--> --> Abstract: Eocene-to-Miocene Karst Seismic-Sag Structural Systems, Southeastern Florida Platform, by Kevin J. Cunningham, Cameron Walker, and Jeffrey N. King; #90124 (2011)

Datapages, Inc.Print this page

Making the Next Giant Leap in Geosciences
April 10-13, 2011, Houston, Texas, USA

Eocene-to-Miocene Karst Seismic-Sag Structural Systems, Southeastern Florida Platform

Kevin J. Cunningham1; Cameron Walker2; Jeffrey N. King1

(1) U.S. Geological Survey, Fort Lauderdale, FL.

(2) Walker Marine Geophysical Company, Boca Raton, FL.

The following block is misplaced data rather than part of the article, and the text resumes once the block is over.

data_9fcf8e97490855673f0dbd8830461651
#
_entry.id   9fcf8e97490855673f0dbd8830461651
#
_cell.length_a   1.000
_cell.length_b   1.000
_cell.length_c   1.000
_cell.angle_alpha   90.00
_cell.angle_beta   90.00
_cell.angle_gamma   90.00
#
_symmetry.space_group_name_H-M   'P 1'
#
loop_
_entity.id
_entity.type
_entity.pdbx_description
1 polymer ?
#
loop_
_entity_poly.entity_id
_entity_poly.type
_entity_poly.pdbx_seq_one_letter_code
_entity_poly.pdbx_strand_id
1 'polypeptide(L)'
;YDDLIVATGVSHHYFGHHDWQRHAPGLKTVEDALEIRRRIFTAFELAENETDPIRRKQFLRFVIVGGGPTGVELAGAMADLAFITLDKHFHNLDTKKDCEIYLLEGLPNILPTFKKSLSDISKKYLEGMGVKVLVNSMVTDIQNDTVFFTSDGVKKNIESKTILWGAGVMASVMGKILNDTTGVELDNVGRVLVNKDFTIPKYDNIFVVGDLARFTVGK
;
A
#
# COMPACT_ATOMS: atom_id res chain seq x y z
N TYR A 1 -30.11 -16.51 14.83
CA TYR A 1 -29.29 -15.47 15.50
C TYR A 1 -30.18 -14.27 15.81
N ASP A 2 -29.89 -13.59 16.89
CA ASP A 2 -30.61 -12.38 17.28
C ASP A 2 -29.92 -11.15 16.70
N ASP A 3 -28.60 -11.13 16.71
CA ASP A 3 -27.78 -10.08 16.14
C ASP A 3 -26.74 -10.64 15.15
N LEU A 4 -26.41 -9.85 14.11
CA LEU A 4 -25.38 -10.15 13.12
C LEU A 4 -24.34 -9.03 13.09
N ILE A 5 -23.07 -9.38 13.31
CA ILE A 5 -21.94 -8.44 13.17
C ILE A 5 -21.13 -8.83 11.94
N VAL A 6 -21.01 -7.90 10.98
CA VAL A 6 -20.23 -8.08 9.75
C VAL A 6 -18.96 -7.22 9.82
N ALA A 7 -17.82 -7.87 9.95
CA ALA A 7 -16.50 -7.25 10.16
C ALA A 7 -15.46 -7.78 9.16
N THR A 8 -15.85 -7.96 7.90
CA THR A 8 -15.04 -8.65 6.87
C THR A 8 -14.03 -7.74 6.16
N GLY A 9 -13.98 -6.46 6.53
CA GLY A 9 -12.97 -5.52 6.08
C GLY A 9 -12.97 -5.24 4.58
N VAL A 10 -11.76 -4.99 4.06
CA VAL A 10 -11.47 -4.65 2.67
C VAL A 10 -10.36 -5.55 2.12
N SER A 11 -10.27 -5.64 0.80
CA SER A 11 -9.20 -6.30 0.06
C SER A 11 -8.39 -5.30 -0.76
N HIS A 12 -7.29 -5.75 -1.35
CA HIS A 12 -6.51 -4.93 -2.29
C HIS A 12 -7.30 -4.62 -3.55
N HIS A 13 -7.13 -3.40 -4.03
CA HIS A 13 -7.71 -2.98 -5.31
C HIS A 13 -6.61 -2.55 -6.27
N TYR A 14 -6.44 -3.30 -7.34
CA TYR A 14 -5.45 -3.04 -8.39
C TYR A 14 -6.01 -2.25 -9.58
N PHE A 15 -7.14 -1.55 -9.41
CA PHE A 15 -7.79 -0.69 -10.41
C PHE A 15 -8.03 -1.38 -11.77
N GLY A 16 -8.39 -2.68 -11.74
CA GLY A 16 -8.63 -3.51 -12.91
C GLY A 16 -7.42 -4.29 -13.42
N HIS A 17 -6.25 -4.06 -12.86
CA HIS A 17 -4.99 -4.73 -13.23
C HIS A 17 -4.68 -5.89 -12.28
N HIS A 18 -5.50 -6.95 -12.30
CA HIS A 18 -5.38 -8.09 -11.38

High-resolution, multichannel, seismic-reflection profiles recently acquired in and east of Biscayne Bay, and in canals of southeastern peninsular Florida, exhibit numerous vertically arranged sags and disruptions in reflections. In the study area, a southeastern part of the Florida Platform, the vertical features occur within mostly Eocene-to-middle Miocene karsted carbonates and uncommonly in upper Miocene siliciclastics. The sags are buried by upper Miocene-to-Holocene sedimentary rocks and sediments; however, they likely manifest as well-documented sinkholes along the submarine surface of the Pourtales and Miami Terraces. The vertical sags and disruptions in reflections are interpreted to be suprastratal deformation above collapsed paleocaves or collapsed paleocave systems, and represent (1) fractures; (2) faults; (3) narrow (hundreds-of-m-scale wide) seismic-sag structural systems; and (4) broad (km-scale wide) seismic-sag structural systems. Maximum height of the karst structures has been measured up to about 500 m; however, some may extend deeper, but no reliably interpretable stratal patterns exist within chaotic reflection-seismic configurations that prevail within the lower part of the seismic profiles. At most, the vertical relief on the sags is about 50 m. Commonly the seismic-sag structural systems are multistoried, exhibited as a vertical arrangement of cyclic zones of sagging reflections that suggest a progressive evolution from (1) cave formation; (2) cave collapse; (3) suprastratal sag; and (4) in some cases, final infill of the upward termination of sag zones. The seismic imaging provides clues as to the sealing capacity of confining units within the carbonate Floridan aquifer system. Faults or fractures or both associated with the large-scale, seismic-sag structures may promote the vertical flow of groundwater across relatively low-permeability carbonate strata that separates aquifers or subaquifers. Seismic-sag structures, and associated faults and fractures could act as regional “confinement” bypass systems. Preliminary numerical modeling in southeastern Florida corroborates the suggestion that “confinement” bypass systems act as potential pathways for the vertical migration of groundwater across relatively low-permeability carbonate strata within the Floridan aquifer system. The Florida seismic-sag structures provide an excellent analog for karst-related migration of hydrocarbons across seals in platform carbonate reservoir systems.